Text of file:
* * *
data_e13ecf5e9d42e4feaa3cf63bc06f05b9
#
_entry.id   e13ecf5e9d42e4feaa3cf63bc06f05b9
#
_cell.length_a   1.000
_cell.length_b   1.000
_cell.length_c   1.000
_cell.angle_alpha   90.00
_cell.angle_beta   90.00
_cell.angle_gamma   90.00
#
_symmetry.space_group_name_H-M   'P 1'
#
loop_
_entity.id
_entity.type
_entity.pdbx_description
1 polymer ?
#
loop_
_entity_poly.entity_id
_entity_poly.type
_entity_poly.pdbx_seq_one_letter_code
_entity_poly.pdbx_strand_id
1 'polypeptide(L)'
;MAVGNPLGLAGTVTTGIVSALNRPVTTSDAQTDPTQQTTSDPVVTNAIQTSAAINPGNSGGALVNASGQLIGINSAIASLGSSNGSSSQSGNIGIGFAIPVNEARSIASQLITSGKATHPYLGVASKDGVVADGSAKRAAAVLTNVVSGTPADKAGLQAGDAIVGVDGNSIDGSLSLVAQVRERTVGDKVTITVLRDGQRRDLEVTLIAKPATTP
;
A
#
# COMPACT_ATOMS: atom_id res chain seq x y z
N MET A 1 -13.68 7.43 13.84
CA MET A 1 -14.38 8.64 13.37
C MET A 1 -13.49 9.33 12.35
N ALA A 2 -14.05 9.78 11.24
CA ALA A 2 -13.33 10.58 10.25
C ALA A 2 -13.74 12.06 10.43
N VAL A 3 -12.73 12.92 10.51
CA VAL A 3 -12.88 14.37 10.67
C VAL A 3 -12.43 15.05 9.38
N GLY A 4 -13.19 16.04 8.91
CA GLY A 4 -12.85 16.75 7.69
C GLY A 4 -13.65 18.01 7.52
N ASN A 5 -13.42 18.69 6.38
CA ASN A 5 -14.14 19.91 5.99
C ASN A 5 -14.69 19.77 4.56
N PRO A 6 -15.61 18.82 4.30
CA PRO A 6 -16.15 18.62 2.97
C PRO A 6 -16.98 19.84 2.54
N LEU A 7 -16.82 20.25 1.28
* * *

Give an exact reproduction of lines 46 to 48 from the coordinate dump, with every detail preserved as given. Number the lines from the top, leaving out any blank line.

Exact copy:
N PRO A 6 -15.61 18.82 4.30
CA PRO A 6 -16.15 18.62 2.97
C PRO A 6 -16.98 19.84 2.54